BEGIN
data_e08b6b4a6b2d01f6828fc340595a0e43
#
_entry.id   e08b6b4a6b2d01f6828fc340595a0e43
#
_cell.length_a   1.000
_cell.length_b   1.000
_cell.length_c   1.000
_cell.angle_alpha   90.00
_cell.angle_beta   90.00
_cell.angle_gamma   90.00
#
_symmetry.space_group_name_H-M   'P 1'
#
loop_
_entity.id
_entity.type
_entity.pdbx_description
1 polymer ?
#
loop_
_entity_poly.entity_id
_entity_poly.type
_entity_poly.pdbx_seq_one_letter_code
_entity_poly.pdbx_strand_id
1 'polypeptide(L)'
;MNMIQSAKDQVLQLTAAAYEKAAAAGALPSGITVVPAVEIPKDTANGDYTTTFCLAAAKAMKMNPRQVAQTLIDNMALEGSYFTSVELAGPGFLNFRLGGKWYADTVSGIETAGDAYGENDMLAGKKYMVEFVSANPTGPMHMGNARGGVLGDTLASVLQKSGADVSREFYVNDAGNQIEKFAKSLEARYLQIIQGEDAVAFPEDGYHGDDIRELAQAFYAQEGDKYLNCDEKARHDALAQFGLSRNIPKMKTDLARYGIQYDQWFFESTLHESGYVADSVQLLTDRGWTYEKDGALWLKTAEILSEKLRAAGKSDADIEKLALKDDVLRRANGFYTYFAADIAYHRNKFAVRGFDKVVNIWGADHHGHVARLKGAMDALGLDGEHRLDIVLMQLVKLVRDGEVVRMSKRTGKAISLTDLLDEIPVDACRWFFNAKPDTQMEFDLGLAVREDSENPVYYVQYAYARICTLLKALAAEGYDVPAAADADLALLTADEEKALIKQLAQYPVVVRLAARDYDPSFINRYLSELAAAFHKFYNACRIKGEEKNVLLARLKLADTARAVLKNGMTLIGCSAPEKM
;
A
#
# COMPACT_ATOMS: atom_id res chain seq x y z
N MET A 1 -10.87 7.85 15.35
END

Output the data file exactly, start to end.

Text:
data_e08b6b4a6b2d01f6828fc340595a0e43
#
_entry.id   e08b6b4a6b2d01f6828fc340595a0e43
#
_cell.length_a   1.000
_cell.length_b   1.000
_cell.length_c   1.000
_cell.angle_alpha   90.00
_cell.angle_beta   90.00
_cell.angle_gamma   90.00
#
_symmetry.space_group_name_H-M   'P 1'
#
loop_
_entity.id
_entity.type
_entity.pdbx_description
1 polymer ?
#
loop_
_entity_poly.entity_id
_entity_poly.type
_entity_poly.pdbx_seq_one_letter_code
_entity_poly.pdbx_strand_id
1 'polypeptide(L)'
;MNMIQSAKDQVLQLTAAAYEKAAAAGALPSGITVVPAVEIPKDTANGDYTTTFCLAAAKAMKMNPRQVAQTLIDNMALEGSYFTSVELAGPGFLNFRLGGKWYADTVSGIETAGDAYGENDMLAGKKYMVEFVSANPTGPMHMGNARGGVLGDTLASVLQKSGADVSREFYVNDAGNQIEKFAKSLEARYLQIIQGEDAVAFPEDGYHGDDIRELAQAFYAQEGDKYLNCDEKARHDALAQFGLSRNIPKMKTDLARYGIQYDQWFFESTLHESGYVADSVQLLTDRGWTYEKDGALWLKTAEILSEKLRAAGKSDADIEKLALKDDVLRRANGFYTYFAADIAYHRNKFAVRGFDKVVNIWGADHHGHVARLKGAMDALGLDGEHRLDIVLMQLVKLVRDGEVVRMSKRTGKAISLTDLLDEIPVDACRWFFNAKPDTQMEFDLGLAVREDSENPVYYVQYAYARICTLLKALAAEGYDVPAAADADLALLTADEEKALIKQLAQYPVVVRLAARDYDPSFINRYLSELAAAFHKFYNACRIKGEEKNVLLARLKLADTARAVLKNGMTLIGCSAPEKM
;
A
#
# COMPACT_ATOMS: atom_id res chain seq x y z
N MET A 1 -10.87 7.85 15.35